For over a hundred years, visitors to the Iowa State Fair have been awe-struck by a life-size cow who literally stands like a statue as throngs of admiring fans pass by. Carved out of butter, this world-famous bovine sculpture has been a staple at the Fair since 1911. One of the most talented “butter cow” carvers (and the first woman to have the job) was named Norma “Duffy” Lyons. She was the niece of Phil Stong (who wrote the book State Fair). During her 46 years as ”The Butter Cow Lady” Duffy carved all six breeds of dairy cows as well as a variety of other artistic creations – including a panorama of the Leonardo Da Vinci’s Last Supper made from Iowa sweet cream butter, of course! Visitors to the Fair this summer will get to see not only the 600 lb. “Butter Cow” in all its glory but also the companion statues of Snow White and the Seven Dwarfs.
I believe that Oscar would have truly appreciated this slick and fatty icon of the Fair since we know he had an affinity for cows. The Hammerstein estate in Bucks County, Highland Farm, was not only a beautiful country home and retreat, it was also a working farm on which prize-winning Aberdeen Angus cattle were raised. (A man by the name of Peter Moen and his son, Walter, managed the farm for the Hammersteins.) It has been said that the famous line “the cattle are standing like statues” (from the opening song in Oklahoma “Oh What A Beautiful Mornin’”) was inspired by a herd of motionless cows that Oscar once saw as he stood on the wrap-around porch of his house and gazed out on the surrounding hillsides.
No wonder the story of State Fair appealed to Oscar. It’s easy to think that he had a special “Ioway” place in his heart for a home-spun, hard-working Midwestern family who were devoted to each other, to their animals and to their farmstead.
Oscar must have been so pleased to see the 1945 version of the movie State Fair spring to life like a Norman Rockwell painting. In spite of wartime restrictions, the movie was given a gorgeous Technicolor production and an excellent cast. Of course, it was the musical score that really made this movie such a big hit. Most people will agree that there were two songs in particular which set the film aglow – “It’s a Grand Night for Singing” and “It Might As Well Be Spring.”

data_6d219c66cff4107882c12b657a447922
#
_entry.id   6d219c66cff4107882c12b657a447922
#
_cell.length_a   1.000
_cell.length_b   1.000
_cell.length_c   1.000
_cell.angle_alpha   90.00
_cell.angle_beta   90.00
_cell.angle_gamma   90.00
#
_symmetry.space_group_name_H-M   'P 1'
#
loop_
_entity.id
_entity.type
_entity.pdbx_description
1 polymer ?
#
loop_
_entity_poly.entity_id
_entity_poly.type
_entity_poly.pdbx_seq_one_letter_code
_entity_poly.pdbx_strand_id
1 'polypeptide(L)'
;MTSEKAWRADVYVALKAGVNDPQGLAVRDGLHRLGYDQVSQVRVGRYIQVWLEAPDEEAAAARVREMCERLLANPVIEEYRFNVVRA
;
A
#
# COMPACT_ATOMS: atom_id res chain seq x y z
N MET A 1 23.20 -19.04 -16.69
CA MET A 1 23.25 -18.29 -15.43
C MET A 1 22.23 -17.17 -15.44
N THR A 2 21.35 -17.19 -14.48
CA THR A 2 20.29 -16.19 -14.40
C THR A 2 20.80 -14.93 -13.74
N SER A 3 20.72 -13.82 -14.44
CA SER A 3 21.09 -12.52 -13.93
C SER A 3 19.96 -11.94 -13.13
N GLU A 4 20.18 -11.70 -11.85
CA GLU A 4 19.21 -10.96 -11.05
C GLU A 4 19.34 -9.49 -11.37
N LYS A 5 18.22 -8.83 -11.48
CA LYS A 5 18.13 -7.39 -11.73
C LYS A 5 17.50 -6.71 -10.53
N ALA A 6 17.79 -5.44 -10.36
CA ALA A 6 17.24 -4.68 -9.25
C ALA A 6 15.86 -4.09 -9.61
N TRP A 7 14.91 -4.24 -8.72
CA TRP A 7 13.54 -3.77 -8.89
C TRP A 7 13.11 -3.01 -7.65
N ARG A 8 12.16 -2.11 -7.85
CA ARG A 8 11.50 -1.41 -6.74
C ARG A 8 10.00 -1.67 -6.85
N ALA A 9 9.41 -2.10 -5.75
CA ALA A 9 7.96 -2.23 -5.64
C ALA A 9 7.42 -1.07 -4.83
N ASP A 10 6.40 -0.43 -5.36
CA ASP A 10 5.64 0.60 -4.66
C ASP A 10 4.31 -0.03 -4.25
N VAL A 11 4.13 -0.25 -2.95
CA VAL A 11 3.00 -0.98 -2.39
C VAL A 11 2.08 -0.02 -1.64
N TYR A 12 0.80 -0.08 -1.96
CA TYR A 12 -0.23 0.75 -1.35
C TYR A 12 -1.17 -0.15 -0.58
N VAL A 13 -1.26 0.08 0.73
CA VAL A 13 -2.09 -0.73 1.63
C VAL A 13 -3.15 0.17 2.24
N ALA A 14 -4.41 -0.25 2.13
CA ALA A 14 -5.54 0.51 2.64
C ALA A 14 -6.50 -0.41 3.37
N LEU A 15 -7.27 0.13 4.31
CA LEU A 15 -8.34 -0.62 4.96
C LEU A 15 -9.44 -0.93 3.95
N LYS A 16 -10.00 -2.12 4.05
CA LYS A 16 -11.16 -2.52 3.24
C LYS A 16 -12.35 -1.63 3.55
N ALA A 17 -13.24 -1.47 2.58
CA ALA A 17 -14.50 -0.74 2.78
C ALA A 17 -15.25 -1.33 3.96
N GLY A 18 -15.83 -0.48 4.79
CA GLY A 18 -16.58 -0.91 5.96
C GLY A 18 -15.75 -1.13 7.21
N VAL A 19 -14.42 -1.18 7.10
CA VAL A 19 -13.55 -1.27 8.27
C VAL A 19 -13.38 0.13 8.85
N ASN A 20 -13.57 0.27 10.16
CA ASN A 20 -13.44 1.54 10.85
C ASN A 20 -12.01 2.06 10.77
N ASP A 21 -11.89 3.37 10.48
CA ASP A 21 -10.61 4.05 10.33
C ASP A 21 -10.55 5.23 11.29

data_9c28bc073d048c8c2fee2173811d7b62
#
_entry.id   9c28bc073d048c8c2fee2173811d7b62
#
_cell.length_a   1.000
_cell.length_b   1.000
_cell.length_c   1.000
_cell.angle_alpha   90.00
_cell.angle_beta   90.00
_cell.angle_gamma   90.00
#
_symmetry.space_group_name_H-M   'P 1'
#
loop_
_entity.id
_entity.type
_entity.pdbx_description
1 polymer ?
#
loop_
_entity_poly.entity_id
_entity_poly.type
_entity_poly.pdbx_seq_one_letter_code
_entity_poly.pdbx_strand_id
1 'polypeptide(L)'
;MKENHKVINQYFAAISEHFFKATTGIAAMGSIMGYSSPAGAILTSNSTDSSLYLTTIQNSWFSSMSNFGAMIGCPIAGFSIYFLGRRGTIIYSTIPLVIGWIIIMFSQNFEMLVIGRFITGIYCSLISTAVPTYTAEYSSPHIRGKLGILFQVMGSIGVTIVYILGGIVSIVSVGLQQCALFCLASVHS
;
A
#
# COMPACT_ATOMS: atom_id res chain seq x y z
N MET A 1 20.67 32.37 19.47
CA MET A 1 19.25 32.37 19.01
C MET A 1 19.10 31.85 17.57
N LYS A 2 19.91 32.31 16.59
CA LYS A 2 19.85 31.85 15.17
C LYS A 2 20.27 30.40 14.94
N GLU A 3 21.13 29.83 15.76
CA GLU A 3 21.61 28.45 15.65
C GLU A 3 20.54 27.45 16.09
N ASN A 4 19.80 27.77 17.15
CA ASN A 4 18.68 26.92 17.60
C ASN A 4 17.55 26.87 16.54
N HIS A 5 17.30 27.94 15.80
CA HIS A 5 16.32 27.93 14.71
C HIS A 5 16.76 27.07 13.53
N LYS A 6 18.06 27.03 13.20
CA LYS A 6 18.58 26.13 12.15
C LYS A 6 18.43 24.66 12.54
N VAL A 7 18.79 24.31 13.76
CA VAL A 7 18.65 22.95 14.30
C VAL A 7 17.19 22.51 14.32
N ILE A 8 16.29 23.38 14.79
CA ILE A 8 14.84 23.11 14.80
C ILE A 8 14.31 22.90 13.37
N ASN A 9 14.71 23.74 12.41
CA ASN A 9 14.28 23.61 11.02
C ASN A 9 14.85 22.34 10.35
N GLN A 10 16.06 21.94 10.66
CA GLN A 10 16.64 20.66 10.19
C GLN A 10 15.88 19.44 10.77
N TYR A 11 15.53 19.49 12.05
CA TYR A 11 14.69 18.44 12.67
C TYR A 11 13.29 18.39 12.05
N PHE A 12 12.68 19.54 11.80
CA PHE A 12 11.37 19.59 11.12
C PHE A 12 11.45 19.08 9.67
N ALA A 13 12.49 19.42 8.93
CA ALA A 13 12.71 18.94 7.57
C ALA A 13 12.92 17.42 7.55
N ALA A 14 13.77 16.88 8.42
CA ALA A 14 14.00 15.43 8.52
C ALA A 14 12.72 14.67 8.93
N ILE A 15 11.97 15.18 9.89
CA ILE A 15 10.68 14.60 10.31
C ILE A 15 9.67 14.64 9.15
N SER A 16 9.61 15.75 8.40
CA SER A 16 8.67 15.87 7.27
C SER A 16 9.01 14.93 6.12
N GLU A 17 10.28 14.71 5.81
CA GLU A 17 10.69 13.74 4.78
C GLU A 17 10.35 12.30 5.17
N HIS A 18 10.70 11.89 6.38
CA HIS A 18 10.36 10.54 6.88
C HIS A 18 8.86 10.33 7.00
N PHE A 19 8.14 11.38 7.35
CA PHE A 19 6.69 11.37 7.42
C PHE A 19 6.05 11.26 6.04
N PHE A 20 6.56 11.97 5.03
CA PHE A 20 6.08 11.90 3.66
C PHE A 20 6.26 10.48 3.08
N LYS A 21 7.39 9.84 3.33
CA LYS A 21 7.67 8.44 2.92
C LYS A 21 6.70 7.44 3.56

A third State Fair film was released in 1962. This new version had a Texas setting and featured five new songs. The cast included a young Pat Boone, an up-and-coming star by the name of Ann-Margret and the singer, Bobby Darin. (Boone played the part of Wayne Frake, Ann-Margret was the smoldering singer, Emily, who enticed Wayne to “have a little fun” and Darin played the part of Jerry Dundee, the smooth-talking TV announcer who woos Margy.) Since Oscar Hammerstein had passed away the year before, Rodgers wrote the lyrics as well as the music for the new songs. (The additional songs were: “Never Say No To A Man, “Willing and Eager,” “This Isn’t Heaven,” “More Than Just A Friend,” and “The Little Things in Texas.”)
This movie version of State Fair was never considered to be highly successful. (However, the “Willing and Eager” duet between Pat Boone and Ann-Margret has to be one of the hottest scenes in musical movie history! Check it out for yourself on this youtube clip.)
Perhaps switching the setting to Dallas, Texas, and trying to give it a “groovy” sixties feel spoiled the original flavor of the story. It seems like a lot of movie-goers had the hunch that this was not the “Real McCoy”!
State Fair still had more lives to go, however. In 1996 the story was adapted for a musical stage production. The Frake family who owed everything to “Ioway” eventually found themselves on a strange new street… Broadway!
Lynda Elizabeth Jeffrey grew up in Bucks County, Pennsylvania, and fondly remembers her parents taking her to many old-fashioned country fairs. With a brown bag of peanuts in one hand and a stick of cotton candy in the other hand, Lynda was in “Carnie Heaven”!
STATE FAIR – Part III
The 1996 Broadway production – continued